Choosing energy-efficient LED bulbs that are ideal for your lighting needs can be tricky as they now come in a wide variety of styles, colors, brightness and bases.

By swapping out incandescent bulbs with LEDs, you can save an average of $80 in energy costs over the lifetime of the bulb. ENERGY STAR®-qualified LEDs use up to 90 percent less energy and last up to 25 times longer than standard incandescent bulbs.

The price of LED bulbs has dropped dramatically in recent years with standard A19 bulbs now costing less than $2 each. LED bulbs are available at discounted prices at local stores through UniSource Energy Services’ ENERGY STAR Lighting Program.

Here’s a quick guide to LED bulbs to help you select just the right one for your lighting application.


Selecting a bulb that produces the right color of light can make all the difference in the ambience of a room. LED bulb colors range from a soft warm yellow light to a cool blue bright white light.

“The Kelvin (K) rating of an LED indicates the color of light it will produce. Lower Kelvin ratings have a softer, warmer, yellower light. The higher the Kelvin rating, the brighter and whiter the light will be,” said Edith Garcia, Program Manager in Residential Energy Efficiency Programs and Services.

The most common LEDs are 2700K, which produce an inviting warm or soft white color with a yellow hue that most closely replicates the light from incandescent bulbs. This lighting is best for family rooms, living rooms and bedrooms.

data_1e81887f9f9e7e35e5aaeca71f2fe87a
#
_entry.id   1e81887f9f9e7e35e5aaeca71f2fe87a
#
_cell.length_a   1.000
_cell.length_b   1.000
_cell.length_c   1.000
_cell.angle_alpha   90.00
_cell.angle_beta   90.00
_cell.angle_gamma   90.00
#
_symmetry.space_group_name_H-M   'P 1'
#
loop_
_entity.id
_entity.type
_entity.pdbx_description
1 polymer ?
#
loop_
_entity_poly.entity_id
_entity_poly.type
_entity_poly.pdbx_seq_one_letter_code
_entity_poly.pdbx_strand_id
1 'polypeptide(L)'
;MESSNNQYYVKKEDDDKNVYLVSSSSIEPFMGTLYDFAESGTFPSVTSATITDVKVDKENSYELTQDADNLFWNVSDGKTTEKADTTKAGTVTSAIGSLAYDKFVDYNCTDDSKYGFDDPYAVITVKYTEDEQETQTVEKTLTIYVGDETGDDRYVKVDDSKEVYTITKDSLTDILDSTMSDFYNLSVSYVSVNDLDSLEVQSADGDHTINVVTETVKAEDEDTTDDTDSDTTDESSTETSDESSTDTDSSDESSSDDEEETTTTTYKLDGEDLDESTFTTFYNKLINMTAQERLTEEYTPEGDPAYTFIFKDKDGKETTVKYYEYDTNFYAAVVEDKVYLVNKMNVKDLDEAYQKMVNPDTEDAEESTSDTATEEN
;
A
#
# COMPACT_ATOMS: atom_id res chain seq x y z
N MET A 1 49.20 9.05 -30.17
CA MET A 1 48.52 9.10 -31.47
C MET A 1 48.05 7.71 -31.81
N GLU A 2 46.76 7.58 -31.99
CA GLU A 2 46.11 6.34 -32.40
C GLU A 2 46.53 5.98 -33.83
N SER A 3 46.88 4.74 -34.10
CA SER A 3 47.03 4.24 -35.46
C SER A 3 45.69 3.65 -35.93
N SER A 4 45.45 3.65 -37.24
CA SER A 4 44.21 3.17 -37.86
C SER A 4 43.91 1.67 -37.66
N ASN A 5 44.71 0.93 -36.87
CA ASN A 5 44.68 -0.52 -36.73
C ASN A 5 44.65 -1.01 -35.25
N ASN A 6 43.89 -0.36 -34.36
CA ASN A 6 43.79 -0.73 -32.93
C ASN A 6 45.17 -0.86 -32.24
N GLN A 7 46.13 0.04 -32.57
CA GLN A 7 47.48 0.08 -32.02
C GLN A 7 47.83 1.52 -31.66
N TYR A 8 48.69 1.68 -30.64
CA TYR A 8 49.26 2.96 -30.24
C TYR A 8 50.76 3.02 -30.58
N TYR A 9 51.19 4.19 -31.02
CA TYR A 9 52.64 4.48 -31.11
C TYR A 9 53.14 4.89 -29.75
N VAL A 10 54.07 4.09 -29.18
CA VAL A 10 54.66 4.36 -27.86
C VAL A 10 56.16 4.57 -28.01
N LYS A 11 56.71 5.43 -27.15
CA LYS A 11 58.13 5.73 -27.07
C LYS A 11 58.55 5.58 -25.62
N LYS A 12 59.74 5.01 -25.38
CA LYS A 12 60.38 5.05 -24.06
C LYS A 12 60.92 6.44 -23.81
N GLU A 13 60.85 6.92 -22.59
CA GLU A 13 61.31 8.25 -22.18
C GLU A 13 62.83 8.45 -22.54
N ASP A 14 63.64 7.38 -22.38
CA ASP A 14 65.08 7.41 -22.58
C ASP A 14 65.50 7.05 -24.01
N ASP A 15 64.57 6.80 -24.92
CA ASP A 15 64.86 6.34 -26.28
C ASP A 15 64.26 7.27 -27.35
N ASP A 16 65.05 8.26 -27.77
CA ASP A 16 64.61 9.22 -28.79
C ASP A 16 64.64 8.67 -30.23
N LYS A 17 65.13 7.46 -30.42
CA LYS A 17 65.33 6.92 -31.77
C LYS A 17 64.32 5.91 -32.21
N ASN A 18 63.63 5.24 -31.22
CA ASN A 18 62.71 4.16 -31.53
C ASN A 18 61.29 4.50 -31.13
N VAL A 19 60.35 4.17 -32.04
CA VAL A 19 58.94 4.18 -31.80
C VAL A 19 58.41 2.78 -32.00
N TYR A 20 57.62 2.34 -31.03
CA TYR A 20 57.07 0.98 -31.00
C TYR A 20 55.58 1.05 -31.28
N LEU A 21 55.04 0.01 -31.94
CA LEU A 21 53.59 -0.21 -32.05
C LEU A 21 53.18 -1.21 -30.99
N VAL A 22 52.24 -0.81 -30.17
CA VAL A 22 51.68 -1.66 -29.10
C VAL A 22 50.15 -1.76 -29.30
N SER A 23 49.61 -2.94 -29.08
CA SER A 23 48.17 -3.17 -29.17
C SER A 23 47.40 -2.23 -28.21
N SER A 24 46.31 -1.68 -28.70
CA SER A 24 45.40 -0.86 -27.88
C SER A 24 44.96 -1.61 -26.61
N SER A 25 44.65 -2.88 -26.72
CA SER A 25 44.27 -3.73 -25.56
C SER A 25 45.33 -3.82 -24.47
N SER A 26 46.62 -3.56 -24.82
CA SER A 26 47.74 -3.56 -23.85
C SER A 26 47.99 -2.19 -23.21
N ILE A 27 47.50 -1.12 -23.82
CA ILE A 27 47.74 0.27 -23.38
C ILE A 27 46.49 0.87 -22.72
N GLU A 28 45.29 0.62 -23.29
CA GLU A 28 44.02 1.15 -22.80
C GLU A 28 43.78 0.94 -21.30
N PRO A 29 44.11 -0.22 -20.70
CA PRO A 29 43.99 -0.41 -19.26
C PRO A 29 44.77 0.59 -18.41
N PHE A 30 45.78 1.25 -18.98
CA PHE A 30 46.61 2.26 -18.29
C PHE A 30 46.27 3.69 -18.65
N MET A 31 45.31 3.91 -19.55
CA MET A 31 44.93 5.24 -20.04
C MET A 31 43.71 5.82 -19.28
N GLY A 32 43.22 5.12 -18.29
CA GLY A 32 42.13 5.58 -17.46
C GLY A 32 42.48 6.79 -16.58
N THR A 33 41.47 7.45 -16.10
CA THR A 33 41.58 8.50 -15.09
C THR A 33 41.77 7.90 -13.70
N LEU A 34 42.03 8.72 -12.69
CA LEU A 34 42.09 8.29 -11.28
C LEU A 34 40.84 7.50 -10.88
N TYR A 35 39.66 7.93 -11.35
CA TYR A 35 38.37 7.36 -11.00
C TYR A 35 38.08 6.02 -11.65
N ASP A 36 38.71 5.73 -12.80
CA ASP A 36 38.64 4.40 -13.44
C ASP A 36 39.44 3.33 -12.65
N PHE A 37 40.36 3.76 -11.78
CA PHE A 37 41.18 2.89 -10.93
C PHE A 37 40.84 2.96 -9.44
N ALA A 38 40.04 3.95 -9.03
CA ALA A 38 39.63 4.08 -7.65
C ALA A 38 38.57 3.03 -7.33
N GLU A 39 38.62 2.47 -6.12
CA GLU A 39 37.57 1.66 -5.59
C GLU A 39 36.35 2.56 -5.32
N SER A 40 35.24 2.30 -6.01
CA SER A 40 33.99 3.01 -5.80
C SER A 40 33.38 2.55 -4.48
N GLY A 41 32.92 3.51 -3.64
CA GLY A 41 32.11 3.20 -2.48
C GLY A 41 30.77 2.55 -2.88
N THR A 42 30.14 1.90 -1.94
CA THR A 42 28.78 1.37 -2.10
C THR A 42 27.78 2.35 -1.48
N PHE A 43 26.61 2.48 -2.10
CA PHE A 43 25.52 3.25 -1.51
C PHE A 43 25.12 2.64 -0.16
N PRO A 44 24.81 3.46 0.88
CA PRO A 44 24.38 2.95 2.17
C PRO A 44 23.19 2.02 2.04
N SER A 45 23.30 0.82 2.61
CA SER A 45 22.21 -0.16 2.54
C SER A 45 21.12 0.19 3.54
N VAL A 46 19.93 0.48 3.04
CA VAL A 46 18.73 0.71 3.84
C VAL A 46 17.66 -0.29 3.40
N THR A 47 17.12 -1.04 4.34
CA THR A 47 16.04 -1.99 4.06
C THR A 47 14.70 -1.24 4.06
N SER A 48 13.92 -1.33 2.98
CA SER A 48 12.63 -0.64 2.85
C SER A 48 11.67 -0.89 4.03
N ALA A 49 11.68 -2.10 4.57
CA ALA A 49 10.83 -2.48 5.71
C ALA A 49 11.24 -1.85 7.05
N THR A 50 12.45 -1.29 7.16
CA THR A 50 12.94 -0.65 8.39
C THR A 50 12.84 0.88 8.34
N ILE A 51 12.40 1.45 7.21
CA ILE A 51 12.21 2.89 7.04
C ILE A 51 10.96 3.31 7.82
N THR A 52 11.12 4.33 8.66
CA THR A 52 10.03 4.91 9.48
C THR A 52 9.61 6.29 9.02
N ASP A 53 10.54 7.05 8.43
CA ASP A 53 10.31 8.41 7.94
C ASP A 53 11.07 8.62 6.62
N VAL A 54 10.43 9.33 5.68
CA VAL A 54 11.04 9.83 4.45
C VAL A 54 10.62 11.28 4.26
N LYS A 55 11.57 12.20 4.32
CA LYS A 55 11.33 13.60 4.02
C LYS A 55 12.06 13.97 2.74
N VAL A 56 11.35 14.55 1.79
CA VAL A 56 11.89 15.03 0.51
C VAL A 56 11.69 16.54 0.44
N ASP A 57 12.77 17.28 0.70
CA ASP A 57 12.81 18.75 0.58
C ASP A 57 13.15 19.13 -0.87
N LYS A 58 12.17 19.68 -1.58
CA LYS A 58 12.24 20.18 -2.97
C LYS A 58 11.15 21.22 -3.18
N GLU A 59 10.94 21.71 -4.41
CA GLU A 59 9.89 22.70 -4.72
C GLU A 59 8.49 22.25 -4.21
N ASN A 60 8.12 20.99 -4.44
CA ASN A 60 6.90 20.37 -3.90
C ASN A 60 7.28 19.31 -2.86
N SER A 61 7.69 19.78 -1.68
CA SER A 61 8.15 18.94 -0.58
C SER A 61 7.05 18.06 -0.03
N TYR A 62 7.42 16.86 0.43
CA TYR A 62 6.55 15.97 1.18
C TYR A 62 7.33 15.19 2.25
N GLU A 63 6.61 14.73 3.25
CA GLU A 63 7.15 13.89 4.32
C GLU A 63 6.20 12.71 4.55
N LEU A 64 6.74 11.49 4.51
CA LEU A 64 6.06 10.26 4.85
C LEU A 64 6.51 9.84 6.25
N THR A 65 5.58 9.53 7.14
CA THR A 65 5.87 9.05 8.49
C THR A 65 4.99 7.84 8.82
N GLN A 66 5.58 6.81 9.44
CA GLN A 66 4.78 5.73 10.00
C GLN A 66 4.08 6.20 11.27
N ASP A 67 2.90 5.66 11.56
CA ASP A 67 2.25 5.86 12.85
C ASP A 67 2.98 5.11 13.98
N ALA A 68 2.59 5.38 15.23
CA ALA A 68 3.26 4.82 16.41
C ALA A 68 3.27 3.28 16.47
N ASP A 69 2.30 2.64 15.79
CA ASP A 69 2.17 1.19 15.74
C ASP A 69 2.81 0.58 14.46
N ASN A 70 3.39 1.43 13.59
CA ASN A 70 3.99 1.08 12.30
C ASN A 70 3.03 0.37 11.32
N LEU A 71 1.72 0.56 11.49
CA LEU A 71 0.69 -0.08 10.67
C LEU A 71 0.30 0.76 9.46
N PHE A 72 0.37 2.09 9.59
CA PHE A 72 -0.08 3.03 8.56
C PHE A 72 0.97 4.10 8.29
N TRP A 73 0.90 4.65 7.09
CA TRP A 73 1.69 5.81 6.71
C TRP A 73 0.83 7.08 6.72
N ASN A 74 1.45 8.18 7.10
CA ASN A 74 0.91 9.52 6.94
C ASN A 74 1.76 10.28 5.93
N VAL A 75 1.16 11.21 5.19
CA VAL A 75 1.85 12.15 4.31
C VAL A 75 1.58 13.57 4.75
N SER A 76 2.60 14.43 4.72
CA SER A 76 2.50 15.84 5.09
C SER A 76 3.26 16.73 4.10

LEDs of 4100K and higher that produce a bright blue white light are good for task areas, like offices and kitchens.


“When making the switch from incandescent bulbs to LEDs, you’ll want to forget about watts and instead focus on lumens (lm),” Garcia said.

Unlike incandescent bulbs that are rated for brightness by the amount of energy they use (watts), LED brightness is indicated by the lm rating. The higher the lm rating, the brighter the bulb and greater light output. Here are the equivalencies for watts to lumens:

  • 150 watts = 2600 lm
  • 100 watts = 1600 lm
  • 75 watts = 1100 lm
  • 60 watts = 800 lm
  • 40 watts = 450 lm

Base sizes

When selecting LEDs, make sure you select the right base size for your lighting fixture. Luckily, LEDs are available in most of the same base sizes as incandescent bulbs, including 12mm candelabra, 17mm intermediate, 26mm standard and 39mm mogul. Most have the standard Edison screw base.

Smart bulbs

The new smart LED bulbs allow you to be more creative with lighting and have full control and automation of lighting in your home.

Using the manufacturer’s mobile app and your smartphone or your voice-activated smart home assistant, you can change the color of the light output by choosing from millions of hues. You also can turn lights on and off or dim them whether you’re home or away.

But you’ll pay for the extra features of smart bulbs. Costs range from $10 to $80 or more for one smart LED bulb.

Retro filaments

These trendy vintage-looking bulbs come in all shapes and sizes and deliver the same high energy efficiency as standard LED bulbs.

“Because these bulbs will last for many years, you need to consider whether the higher price is worth the fashion statement,” cautioned Garcia. “You can always change the bulbs to something different, but you won’t need to for a long time.”

According to the U.S. Energy Information Administration, about 70 percent of homes still use a mix of incandescent and compact fluorescent bulbs.

Garcia advises focusing more on replacing incandescent bulbs than CFLs in your home. “CFLs are still a more efficient option than incandescent bulbs, but for the greatest energy savings, you’ll want to switch to LEDs.”

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